Jobless claims surged by 34,000 back to 386,000, a range we have come to know too well. The unusual timing of auto factory closings was the anomaly that pushed claims so low the week prior, and quickly dissipated. We are now back in the murky waters of the second-quarter stall rate of growth and are expecting claims to retreat again as we move into August and September. A combination of factors have added to the hesitation we are seeing in hiring: a slowdown in growth across much of the developed and developing world, triggered largely by the weakness in Europe, continued financial market weakness related to Europe’s debt crisis and the uncertainty that political leaders on either side of the pond seem to have any idea of what to do.
The good news is that stimulus, particularly across the developing world (most notably China and Brazil), will kick in and should help to raise exports and lift the economy a bit in the second half of the year. This would help to bring unemployment claims down modestly, although I wouldn’t be surprised to see them go higher before they trend back down. Cutbacks at the local level are expected to remain much larger than we previously expected, as state governments have pushed many tough decisions onto the cities.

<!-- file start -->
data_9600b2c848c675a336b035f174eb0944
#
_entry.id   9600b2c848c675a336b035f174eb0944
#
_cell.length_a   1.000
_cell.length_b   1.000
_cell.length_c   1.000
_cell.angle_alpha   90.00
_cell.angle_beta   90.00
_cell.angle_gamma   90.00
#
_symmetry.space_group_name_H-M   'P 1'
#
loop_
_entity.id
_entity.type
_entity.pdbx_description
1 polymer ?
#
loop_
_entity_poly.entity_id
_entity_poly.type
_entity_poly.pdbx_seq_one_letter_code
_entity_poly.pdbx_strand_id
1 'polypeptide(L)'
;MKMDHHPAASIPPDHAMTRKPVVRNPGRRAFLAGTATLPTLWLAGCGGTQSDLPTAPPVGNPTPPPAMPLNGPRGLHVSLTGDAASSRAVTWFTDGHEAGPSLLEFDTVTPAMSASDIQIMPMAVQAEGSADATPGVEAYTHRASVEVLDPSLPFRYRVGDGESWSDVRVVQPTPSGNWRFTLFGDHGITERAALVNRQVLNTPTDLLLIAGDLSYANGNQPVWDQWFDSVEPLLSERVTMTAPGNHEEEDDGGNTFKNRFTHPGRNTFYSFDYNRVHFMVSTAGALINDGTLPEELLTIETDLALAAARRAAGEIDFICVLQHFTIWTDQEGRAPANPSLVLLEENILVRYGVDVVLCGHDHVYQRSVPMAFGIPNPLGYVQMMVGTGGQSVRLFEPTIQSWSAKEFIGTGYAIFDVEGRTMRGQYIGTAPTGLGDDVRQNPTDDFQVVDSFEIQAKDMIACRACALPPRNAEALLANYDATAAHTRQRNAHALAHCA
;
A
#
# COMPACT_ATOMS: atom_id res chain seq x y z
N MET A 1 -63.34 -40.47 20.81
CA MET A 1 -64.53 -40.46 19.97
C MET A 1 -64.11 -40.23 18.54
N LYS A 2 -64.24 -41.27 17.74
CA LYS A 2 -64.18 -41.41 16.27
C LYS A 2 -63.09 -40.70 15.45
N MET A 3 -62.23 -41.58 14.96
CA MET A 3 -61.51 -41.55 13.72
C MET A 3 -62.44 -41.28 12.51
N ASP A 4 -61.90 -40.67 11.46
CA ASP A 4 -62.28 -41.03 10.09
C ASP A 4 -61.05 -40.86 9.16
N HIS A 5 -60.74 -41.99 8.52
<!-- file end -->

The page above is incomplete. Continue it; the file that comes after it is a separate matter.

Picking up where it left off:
The bad news is that the fat tail risks associated with Europe and the fiscal cliff are rising. The hesitation and real hedging behavior they cause are going to remain with us well into the start of 2013.
Bottom Line: Bernanke gave an accurate view of an economy muddling through (at best) to Congress; now let’s hope members heed his concerns about the fiscal cliff.